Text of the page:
The Pesticide Action Network Europe, an environmental campaign group, said the EFSA opinion violated the precautionary principle. "EFSA only concludes to adverse effects in case of overwhelming evidence; in case of doubt they give the advantage of the doubt to industry instead of giving priority to the protection of human health and the environment,” said Hans Muilerman, Chemicals Officer at PAN Europe.
PAN Europe said EFSA’s work is "a copy of the German Government agency BfR’s assessment and the pesticide industry dossier compiled by the Glyphosate Task Force, hiding and misinterpreting the tumour incidences from experimental studies. This opens the road to the re-authorisation of this dangerous pesticide in the EU, which was recently classified as 'probable human carcinogen'".
In the European Parliament, the Greens were equally dissapointed. "There is a sad predictability about EFSA's decision to play down the risks associated with glyphosate," said Martin Häusling, the Green's agriculture and public health spokesperson. "The finding that glyphosate is probably carcinogenic to humans by the WHO should be leading to a global moratorium on its use. However, the industry lobby has been actively sowing seeds of doubt to maintain its products on the market, at the expense of human health. The ground for today's EFSA opinion had already been laid by the German risk assessment authority."
"This whole saga again raises serious questions about the flawed risk assessment procedure employed by EFSA, notably as regards its reliance on industry-supplied data, which necessarily skews its findings. There is a need to reform this to reduce the potential conflict of interest. Until this is done, the Commission [should] not continue to approve substances for which there is evidence of risks to human health."
Amid growing public concern over the impact of pesticides, the European Commission in 2006 presented a 'pesticides package' aimed at protecting human health and the environment from their dangerous or excessive use in agriculture.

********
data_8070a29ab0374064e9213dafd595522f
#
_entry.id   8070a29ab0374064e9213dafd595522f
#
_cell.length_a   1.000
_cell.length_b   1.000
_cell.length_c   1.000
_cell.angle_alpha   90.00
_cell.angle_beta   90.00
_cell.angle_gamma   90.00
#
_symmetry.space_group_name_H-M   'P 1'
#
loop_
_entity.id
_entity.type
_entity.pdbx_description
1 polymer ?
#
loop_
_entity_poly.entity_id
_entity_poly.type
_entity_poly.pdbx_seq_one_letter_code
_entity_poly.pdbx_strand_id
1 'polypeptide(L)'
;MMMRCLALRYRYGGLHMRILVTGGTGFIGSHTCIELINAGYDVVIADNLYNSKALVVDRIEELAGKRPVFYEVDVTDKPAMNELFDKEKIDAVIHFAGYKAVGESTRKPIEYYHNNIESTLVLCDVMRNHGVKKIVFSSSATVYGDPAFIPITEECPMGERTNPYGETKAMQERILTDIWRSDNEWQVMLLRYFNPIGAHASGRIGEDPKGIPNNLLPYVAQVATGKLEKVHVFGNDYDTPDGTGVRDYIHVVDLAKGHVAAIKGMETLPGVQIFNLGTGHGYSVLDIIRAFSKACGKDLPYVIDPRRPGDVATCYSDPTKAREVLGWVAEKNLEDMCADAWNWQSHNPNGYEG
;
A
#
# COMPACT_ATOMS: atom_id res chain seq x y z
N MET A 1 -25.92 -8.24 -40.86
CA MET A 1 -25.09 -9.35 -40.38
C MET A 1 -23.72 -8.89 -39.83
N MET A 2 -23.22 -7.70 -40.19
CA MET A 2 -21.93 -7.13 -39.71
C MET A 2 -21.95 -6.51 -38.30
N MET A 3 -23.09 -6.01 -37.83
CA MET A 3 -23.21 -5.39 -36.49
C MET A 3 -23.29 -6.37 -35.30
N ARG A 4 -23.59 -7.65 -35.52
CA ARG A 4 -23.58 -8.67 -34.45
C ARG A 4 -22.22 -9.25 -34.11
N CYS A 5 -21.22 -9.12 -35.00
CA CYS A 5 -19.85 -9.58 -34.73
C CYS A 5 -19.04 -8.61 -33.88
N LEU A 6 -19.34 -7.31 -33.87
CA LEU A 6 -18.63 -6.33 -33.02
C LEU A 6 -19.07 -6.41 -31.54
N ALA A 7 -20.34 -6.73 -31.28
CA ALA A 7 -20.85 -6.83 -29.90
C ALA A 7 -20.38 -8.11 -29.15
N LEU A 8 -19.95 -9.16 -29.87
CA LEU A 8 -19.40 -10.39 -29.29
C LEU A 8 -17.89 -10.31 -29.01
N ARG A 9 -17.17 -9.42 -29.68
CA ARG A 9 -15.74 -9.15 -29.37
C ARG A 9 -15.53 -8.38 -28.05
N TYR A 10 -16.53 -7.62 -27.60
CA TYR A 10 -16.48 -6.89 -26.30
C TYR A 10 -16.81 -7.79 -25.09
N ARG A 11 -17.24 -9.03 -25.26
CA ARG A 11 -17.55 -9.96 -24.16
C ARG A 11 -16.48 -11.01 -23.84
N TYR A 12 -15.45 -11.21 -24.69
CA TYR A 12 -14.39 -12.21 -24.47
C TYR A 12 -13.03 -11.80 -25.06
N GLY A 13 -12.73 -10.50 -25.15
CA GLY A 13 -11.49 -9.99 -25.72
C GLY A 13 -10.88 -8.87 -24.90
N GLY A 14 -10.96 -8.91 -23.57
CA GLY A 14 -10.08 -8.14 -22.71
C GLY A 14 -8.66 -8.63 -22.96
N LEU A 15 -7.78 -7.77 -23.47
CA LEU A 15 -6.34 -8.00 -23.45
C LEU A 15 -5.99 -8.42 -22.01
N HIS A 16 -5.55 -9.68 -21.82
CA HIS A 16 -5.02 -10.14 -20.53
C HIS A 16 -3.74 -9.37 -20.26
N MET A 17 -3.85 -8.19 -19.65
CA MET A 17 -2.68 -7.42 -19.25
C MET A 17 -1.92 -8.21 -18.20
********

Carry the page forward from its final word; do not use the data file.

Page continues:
Agreement on the package was reached in December 2008. The new regulations divide the EU into three zones (north, centre, south) inside of which mutual recognition of pesticides will become the rule.
However, member states will still be allowed to ban a product on the basis of specific environmental or agricultural circumstances:
- Certain highly toxic chemicals, namely those which are genotoxic, carcinogenic or toxic to reproduction (unless their effect would in practice be negligible) including neurotoxic, immunotoxic and certain endocrine-disrupting substances, if deemed to pose a significant risk.
- Asks member states to adopt national action plans on safer use of pesticides as well as overall usage reduction targets
- Bans aerial crop spraying, with exceptions subject to approval by member-state authorities.
- Asks member states to establish approporiate measures, such as buffer zones, to protect aquatic organisms.
- Bans the use of pesticides in public places, such as parks and school grounds, or at the very minimum asks for their use to be restricted.
The European Parliament voted to seal the agreement in January 2009.
European Food Safety Authority (EFSA)
- Glyphosate: EFSA updates toxicological profile (12 Nov. 2015)
Business & Industry
- Glyphosate Facts: EFSA confirms earlier regulatory assessments regarding glyphosate’s safety profile (12 Nov. 2015)
NGOs and think tanks
- Greenpeace: EU whitewash on cancer risk from world’s most used weedkiller (12 Nov. 2015)
- PAN Europe: EFSA’s (un-)scientific opinion: glyphosate not a carcinogen (12 Nov. 2015)